Gene Triplett's top 10 albums of 2012

The best music of 2012 ranged from nostalgic to eclectic.
BY GENE TRIPLETT etriplett@opubco.com Modified: January 10, 2013 at 6:02 pm •  Published: January 11, 2013
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Old war horses and frisky colts of every color were loose and running wild in a wide-ranging field of satisfying music last year, and these are the winners I've picked from 2012.

1. Bruce Springsteen “Wrecking Ball” (Columbia) — Rousing blue-collar rock 'n' roll anthems came one after another on Bruce Springsteen's “Wrecking Ball,” reminding us that some artists working the musically rebellious, left side of the street are still alive and well, and timeless.

“Now sometimes tomorrow comes soaked in treasure and blood / We stood the drought, now we'll stand the flood ... We're gonna be all right,” the Boss proclaims on the wondrous “Jack of All Trades,” exhorting the middleclass backbone of the nation to stay strong and straight. In this past election year, Bruce had his blood up, resulting in some of the most inspired and inspiring music of 2012.

2. Neil Young with Crazy Horse “Psychedelic Pill” (Reprise) — When Neil Young declares in that high-lonesome warble, “Hey now, now, I'm driftin' back,” he's not just whistling “Alabama.” The sprawling, two-disc “Psychedelic Pill” — filled with the first new originals Young has recorded with the quintessential California garage band Crazy Horse in nine years — was a return to the grungy groove and ragged glory of his early days. The moody 16-minute-plus rock 'n' roll regret of “Ramada Inn,” the twangy, country-rocking “Twisted Road,” the cantankerous, emotionally burning “She's Always Dancing” and the defiant “Walk Like a Giant” reveal that he's still the angry, idiosyncratic artist, hanging on to the hippie dream and doing his best work in decades with his favorite backing band.

3.Band of Horses “Mirage Rock” (Columbia) — Woodsy, Northwestern-bred Band of Horses' special blend of indie-rock (check out the rollicking “Knock Knock”), country-pop (“How to Live”) and magnificently melancholic acoustic folk (“Slow Cruel Hands of Time”) came within shouting distance of perfection on the group's fourth album outing, “Mirage Rock.”

It's a recipe that won the group a Grammy nomination for its 2010 album “Infinite Arms,” and to fine-tune this tasty Americana-based formula this time out, the band called in the long-standing British king of the studio console, Glyn Johns. Good call.

4.Divine Fits “A Thing Called Divine Fits” (Merge) — The overused “supergroup” label can often mean either a messy ego-clash of frontmen from different hotshot bands that doesn't measure up to anyone's expectations, or a meeting of kindred creative minds that satisfies or exceeds everybody's expectations.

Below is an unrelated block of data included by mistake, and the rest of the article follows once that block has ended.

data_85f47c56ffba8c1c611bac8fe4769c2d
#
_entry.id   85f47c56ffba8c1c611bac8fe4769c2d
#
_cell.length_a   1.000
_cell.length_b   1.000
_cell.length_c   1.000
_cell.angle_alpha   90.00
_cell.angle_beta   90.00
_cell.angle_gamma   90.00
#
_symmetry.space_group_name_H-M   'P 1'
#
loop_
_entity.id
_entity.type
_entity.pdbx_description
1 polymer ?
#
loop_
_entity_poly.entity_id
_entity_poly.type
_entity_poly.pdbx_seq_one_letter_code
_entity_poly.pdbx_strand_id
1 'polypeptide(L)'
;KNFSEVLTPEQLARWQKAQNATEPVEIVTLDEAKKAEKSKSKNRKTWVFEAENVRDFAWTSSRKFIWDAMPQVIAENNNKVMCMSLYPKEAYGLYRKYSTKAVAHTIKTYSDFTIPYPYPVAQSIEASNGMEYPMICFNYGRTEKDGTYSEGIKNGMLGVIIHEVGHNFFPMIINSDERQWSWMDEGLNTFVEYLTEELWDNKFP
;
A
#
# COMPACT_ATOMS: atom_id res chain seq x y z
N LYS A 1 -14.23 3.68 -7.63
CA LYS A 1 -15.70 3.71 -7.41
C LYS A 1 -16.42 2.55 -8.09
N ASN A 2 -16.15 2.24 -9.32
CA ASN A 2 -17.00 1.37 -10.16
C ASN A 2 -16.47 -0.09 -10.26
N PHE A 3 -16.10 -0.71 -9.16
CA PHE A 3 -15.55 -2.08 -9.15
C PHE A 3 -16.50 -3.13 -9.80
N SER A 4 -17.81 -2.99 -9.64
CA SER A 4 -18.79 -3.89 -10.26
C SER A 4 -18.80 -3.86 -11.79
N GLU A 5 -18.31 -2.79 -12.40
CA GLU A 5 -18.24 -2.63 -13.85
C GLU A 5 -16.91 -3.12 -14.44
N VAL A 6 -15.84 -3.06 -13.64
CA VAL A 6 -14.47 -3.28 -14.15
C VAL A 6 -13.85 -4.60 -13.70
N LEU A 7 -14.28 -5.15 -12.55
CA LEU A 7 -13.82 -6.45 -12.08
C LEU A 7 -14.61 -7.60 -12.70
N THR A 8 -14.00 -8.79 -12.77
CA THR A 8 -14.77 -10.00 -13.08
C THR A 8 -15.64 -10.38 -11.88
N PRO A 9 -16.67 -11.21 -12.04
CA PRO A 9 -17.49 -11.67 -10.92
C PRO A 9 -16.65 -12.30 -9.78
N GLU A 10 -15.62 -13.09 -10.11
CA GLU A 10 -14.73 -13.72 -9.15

The latter was the case with the trio comprising Britt Daniel (Spoon), Dan Boeckner (Wolf Parade, Handsome Furs) and Dan Boeckner (New Bomb Turks), who share a propensity for creating spare, urgent, percussive alt-pop that is consistently catchy.

Daniel's spiky guitars, rhythmically halting song structures and melodic pop hooks seem to naturally complement Boeckner's new wave synthesizer stylings from the get-go on the throbbing “My Love Is Real” and the stripped-bare, telegraphic rocker “Flaggin' a Ride.” Give us more.

5.Bonnie Raitt “Slipstream” (Redwing) — Bonnie was back and being bad in the best sense of the word, kicking off her first album in seven years with a strutting, slide-stinging cover of Georgia singer-songwriter Randall Bramblett's how-the-mighty-hath-fallen rocker, “Used to Rule the World.” When the fiery-haired blueswoman is feeling ornery she doesn't pull any punches, and “Slipstream” — her best collection of songs since 1989's “Nick of Time” — delivers plenty of solid shots to the heart, such as the combustible, roadhouse-rocking “Down to You.” But when she's feeling vulnerable, as on the atmospheric, after-hours lover's lament “Standing in the Doorway,” or the slow-dancing, troubled lover's plea for understanding, “You Can't Fail Me Now,” she can effortlessly break your heart. Playing it rough-edged or angelically gentle, Bonnie always presents a persuasive case for sweet forgiveness and singing through the pain.

6.The dB's “Falling Off the Sky” (Bar/None) — The original lineup of New Wave, power-popping Southern boys known as the dB's were back together in the studio for the first time in 30 years, and “Falling Off the Sky” sounds like they never took off on all those solo flights. Chief guitar-slinging singer-songwriters Chris Stamey and Peter Holsapple anchor this rocking reunion, which includes the garage-band twang and Vox organ strut of Holsapple's “That Time is Gone,” Stamey's guitar-driven, Brit-influenced “Before We Were Born,” and drummer Will Rigby's broken-hearted bubblegummer “Write Back,” which sweeps the listener right back to the heyday of Boyce and Hart, without losing sight of the band's modern edge. With Scott Litt (R.E.M.) and Mitch Easter (Let's Active) producing, the North Carolina-bred players serve up julep-flavored jangle that's sweet going down but still packs a wallop.



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